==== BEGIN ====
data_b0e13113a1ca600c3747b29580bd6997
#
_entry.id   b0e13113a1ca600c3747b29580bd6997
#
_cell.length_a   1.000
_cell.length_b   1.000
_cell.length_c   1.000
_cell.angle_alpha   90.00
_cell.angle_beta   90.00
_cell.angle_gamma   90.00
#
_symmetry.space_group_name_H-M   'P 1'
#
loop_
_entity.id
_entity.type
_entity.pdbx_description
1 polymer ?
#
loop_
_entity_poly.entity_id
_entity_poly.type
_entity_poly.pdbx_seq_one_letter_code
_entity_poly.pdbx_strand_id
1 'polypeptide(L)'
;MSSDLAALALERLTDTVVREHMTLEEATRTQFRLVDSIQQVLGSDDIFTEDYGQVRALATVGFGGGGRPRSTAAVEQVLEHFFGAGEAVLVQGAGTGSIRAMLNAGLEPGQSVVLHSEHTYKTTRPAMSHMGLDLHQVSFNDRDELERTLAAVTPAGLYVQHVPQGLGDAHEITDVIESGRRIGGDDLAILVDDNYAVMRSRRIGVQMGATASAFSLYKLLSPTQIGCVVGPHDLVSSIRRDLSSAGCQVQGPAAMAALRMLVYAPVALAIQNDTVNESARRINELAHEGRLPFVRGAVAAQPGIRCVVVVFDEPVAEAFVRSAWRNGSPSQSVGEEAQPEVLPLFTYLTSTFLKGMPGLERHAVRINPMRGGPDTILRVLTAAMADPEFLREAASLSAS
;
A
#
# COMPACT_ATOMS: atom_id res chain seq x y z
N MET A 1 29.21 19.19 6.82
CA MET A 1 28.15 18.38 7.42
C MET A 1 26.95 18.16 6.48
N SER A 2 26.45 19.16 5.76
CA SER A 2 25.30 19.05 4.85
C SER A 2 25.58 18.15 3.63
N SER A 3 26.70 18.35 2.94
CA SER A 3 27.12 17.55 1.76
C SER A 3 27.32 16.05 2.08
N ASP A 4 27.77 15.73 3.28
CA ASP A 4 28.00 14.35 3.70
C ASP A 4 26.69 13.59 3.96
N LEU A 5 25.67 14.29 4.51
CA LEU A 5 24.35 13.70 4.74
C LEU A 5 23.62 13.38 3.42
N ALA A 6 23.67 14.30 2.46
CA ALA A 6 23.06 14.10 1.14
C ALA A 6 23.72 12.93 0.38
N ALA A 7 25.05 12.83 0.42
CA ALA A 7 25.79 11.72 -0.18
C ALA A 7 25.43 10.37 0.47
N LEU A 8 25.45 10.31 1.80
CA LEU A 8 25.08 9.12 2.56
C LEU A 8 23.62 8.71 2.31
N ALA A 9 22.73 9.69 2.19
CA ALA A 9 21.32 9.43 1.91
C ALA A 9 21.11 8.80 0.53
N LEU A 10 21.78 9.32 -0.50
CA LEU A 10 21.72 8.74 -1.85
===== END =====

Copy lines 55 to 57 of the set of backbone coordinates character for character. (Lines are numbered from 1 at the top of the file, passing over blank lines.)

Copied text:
N ALA A 9 22.73 9.69 2.19
CA ALA A 9 21.32 9.43 1.91
C ALA A 9 21.11 8.80 0.53